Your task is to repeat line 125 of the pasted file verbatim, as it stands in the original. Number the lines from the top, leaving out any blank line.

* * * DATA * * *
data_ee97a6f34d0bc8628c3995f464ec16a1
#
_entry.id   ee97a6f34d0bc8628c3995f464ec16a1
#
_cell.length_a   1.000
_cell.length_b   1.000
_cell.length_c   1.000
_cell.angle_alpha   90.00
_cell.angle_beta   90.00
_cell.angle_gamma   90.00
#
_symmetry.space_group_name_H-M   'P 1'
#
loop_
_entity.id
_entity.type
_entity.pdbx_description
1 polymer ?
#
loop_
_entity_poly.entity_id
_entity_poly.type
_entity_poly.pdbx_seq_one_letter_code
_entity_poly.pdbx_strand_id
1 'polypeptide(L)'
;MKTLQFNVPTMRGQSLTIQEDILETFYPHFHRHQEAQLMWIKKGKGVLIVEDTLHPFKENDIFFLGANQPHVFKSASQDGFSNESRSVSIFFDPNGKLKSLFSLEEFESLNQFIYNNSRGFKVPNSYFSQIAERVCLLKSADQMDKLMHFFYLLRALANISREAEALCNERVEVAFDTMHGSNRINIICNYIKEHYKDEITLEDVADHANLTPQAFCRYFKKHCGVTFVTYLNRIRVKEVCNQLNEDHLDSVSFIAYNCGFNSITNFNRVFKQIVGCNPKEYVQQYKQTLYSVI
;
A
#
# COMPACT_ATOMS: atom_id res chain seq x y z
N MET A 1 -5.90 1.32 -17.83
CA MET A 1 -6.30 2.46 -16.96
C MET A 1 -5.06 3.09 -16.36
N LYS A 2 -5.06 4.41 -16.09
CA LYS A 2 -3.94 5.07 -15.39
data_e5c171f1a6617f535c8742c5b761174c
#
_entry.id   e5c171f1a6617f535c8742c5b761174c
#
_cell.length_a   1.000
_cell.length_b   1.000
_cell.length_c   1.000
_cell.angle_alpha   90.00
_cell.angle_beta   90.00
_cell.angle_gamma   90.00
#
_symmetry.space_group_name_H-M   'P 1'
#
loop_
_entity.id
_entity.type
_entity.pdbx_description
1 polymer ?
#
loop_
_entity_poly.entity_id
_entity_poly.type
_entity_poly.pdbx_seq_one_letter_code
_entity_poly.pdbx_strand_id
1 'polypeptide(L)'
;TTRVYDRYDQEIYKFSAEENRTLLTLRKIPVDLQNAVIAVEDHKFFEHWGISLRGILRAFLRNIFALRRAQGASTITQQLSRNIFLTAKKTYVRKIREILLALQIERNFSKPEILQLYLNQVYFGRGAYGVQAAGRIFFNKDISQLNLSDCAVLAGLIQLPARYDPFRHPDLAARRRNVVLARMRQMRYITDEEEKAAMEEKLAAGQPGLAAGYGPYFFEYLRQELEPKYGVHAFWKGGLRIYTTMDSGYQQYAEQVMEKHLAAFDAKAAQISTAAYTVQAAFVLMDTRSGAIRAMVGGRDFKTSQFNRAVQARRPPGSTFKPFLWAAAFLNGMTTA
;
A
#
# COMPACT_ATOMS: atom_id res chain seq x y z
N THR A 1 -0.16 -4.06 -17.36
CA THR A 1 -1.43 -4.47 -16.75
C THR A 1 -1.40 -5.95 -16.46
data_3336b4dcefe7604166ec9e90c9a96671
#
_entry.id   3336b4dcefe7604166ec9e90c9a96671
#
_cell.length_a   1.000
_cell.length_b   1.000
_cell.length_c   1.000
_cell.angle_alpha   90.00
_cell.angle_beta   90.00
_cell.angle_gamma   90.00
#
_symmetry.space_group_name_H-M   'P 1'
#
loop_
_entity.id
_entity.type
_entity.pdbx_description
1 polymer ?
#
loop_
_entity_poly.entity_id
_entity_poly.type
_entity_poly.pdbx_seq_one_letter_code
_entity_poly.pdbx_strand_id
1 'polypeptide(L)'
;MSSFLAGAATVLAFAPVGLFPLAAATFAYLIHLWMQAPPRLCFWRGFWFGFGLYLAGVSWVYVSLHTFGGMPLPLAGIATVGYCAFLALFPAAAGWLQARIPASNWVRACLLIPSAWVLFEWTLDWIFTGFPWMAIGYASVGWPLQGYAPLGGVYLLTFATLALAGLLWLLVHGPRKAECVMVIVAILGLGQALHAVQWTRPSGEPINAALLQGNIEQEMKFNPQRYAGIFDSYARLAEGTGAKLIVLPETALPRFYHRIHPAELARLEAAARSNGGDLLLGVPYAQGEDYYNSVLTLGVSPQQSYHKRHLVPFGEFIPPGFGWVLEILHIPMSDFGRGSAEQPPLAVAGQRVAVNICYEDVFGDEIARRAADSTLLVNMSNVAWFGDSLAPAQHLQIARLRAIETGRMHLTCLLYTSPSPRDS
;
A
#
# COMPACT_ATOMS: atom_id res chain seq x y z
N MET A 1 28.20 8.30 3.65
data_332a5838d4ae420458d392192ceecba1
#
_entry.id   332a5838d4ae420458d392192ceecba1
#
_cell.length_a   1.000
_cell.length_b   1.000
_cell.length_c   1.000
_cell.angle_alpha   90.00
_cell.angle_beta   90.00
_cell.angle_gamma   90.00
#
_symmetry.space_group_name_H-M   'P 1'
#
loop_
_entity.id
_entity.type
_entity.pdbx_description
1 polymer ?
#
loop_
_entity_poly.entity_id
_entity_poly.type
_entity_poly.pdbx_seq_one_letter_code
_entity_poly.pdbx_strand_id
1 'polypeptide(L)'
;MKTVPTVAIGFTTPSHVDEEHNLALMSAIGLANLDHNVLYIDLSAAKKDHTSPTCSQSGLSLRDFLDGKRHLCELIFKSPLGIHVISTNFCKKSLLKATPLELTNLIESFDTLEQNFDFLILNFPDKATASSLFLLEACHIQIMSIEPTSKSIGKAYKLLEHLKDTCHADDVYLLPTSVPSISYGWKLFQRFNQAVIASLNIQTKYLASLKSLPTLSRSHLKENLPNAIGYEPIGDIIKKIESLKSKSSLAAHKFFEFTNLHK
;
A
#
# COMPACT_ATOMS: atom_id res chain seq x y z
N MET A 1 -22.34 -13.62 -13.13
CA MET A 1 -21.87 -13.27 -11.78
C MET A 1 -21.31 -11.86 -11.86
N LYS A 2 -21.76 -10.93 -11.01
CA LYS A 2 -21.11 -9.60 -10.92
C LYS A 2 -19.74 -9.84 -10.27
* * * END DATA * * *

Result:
;MKTVPTVAIGFTTPSHVDEEHNLALMSAIGLANLDHNVLYIDLSAAKKDHTSPTCSQSGLSLRDFLDGKRHLCELIFKSPLGIHVISTNFCKKSLLKATPLELTNLIESFDTLEQNFDFLILNFPDKATASSLFLLEACHIQIMSIEPTSKSIGKAYKLLEHLKDTCHADDVYLLPTSVPSISYGWKLFQRFNQAVIASLNIQTKYLASLKSLPTLSRSHLKENLPNAIGYEPIGDIIKKIESLKSKSSLAAHKFFEFTNLHK